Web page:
I fought myself on choosing what to write about this month, but discussing how I’ve seen the election, at times, negatively impacting communication within our community is important.
Aren’t religion and politics two topics we’re told not to discuss in the workplace? If so, why then have we taken to Twitter, a particular valuable tool in our own field, to go back and forth with members of our own community? Generally speaking, the election is too ideologically-based to assume that people will always be fair and objective in conversation.
Additionally, we have to expect that many of the students we work with will be/already are having discussions about this election that are similar to our own. So, when they’re confused, when they feel like they’ve been attacked for their views, how are we to respond without knowing how our colleagues feel?
That said, my overarching question for this post is: within an increasingly transparent field, how are #sapros and #SAgrads expected to maintain both “authenticity” and “professionalism” when discussing something that can be so emotionally-charged?
Unfortunately, my way of dealing with this has been just to turn away from it. I’ve learned it’s better to watch any election discussion from afar, rather than be involved anymore, because seeing some people’s tone towards others change, others even appearing overly combative…I mean for what? It’s just not worth it.
But what do you think? Am I overthinking this? Am I seeing something that isn’t there? I fear that some of us are tuning others out if our thoughts on the election don’t match.
We can’t allow this to happen. What we bring to the table is far too valuable for politics to get in the way of that. The experiences we share with each other, the insight, etc. are all too valuable for this field’s growth to be potentially halted just because someone didn’t like how someone else characterized their candidate.
Not to mention, in a field that celebrates challenging students to think differently and to become well-rounded thinkers, isn’t building walls and shutting people out based on another’s political preference awfully hypocritical?
Frankly, I’d much rather be discussing my transition from student to professional, but understanding our role on Twitter during an election is important to consider too. We can be considered models for our students after all.
For me, understanding Twitter during an election has been too cumbersome. I find much more pleasure researching my own niche within higher education than attempting to understand why politics is heating up discussions so much.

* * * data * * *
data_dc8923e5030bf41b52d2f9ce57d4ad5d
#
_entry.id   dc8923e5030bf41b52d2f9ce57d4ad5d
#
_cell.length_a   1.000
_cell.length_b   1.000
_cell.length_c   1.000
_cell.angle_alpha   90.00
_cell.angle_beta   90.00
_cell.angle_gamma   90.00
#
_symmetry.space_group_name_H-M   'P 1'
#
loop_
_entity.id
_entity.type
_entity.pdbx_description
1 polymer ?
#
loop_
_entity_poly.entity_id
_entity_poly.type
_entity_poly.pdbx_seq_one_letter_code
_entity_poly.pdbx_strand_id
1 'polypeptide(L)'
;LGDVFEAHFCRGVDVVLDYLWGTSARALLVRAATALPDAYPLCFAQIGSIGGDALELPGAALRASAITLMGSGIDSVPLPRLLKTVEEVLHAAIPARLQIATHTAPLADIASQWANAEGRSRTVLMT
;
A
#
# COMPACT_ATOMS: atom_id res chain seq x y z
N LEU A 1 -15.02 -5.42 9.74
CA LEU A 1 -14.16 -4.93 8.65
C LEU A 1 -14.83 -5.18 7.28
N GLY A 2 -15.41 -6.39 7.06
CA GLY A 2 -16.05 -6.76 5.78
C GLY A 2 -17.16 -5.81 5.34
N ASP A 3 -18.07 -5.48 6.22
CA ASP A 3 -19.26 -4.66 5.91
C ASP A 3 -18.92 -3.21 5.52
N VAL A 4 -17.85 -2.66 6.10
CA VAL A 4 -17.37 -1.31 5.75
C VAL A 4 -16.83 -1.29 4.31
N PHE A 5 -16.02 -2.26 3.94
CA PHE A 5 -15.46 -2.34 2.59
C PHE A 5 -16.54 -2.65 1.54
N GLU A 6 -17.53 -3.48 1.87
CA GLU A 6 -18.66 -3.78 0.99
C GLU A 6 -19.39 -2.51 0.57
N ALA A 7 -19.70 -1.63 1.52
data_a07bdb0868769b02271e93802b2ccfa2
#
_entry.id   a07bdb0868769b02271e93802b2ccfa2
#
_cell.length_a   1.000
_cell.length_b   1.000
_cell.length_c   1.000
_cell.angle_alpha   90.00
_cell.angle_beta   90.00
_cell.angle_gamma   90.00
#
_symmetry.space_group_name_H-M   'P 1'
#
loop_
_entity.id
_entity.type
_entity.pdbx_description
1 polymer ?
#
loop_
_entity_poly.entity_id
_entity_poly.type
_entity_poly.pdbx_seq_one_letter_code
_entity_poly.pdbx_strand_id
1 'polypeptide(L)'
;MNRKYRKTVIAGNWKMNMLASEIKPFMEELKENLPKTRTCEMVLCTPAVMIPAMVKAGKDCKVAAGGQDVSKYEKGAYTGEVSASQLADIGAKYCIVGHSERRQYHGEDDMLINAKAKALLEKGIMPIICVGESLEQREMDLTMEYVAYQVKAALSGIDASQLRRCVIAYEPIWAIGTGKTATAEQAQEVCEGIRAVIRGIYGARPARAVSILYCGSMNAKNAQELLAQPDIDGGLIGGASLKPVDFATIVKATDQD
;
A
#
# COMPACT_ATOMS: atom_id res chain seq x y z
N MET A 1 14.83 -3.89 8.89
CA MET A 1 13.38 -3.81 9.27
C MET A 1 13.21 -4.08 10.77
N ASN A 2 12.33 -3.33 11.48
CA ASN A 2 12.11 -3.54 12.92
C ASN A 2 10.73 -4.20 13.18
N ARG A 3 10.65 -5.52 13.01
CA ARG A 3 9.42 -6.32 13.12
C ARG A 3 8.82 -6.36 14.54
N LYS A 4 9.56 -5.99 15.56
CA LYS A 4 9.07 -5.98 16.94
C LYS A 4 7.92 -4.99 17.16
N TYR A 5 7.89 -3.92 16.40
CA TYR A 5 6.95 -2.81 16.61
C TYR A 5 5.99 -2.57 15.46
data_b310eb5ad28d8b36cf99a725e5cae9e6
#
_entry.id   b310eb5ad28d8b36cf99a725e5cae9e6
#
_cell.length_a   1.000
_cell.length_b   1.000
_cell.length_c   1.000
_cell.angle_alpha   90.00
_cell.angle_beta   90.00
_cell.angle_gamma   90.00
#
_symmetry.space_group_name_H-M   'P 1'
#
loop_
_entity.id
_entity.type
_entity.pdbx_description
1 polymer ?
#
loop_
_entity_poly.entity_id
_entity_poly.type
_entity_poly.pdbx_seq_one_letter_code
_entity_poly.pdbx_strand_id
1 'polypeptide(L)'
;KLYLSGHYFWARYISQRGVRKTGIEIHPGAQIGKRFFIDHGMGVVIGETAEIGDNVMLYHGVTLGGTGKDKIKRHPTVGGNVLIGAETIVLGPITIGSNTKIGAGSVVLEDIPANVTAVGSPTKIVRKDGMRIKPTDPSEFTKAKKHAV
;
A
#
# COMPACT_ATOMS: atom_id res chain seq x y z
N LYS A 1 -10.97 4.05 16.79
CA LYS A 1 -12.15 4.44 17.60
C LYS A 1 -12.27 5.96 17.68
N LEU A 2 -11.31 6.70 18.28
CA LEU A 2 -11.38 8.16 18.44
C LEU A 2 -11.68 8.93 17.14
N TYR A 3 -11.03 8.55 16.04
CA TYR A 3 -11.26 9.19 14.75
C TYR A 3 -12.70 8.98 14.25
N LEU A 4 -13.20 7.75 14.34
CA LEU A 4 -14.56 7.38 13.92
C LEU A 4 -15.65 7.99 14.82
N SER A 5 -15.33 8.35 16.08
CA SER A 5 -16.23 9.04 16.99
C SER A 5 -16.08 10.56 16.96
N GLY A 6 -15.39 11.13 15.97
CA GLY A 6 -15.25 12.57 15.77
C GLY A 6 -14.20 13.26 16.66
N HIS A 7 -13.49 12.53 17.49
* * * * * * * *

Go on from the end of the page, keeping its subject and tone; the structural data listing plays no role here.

As far as the transition is concerned, I’m now three months into my role as Writing Center (WC) Coordinator and I’m finding that the staff has been deferring to me for guidance quite frequently. Honestly, I questioned how well this role change would be perceived considering how just months ago my responsibilities were the same as the rest of the WC staff.
However, my passion for the WC’s mission has spoken volumes. Similarly, I’ve attempted to impart my work ethic onto my fellow staff members through simply leading by example, something I had done even before assuming this new role. For some, the WC is a means to an end, perhaps a teaching position or some other writing-based employment. Meanwhile, since the staff understands my career goals are bound to WCs, I feel as if they’ve bought into my role as a leader, someone they can trust to have their back yet still nudge them towards realizing their own abilities as a consultant and instructor.
Generally speaking, this position is serving me as a “trial run” of sorts. I’m furthering my understanding of what happens behind the scenes in a WC, especially how to navigate institutional politics and, more importantly, budgets. In the short-term, perhaps the biggest benefit of this position has been that my supervisor, the WC Manager, can now focus on increasing the reach of the WC while I ensure the day-to-day operations continue uninterrupted.
So career-wise, specifically the short-term, I feel pretty good about myself! I’ve happily devoted more time to WC-focused scholarship, and frankly, if an absence from Twitter in hopes of steering clear of potentially damaging political discussions means I’ll have better weeks like the last few, I’ll gladly embrace an absence!
This post is part of the Emerging SA Pro series following 4 awesome people: Alexandria, Doug, Emily, and Alexander, as they blog monthly about 1 year of their journey as either a new SA Pro or SA grad student. We are proud to help them share their stories as they break into our field.
> BONUS <
Podcast With Valerie Heruska on SA Professionals Role in Development Efforts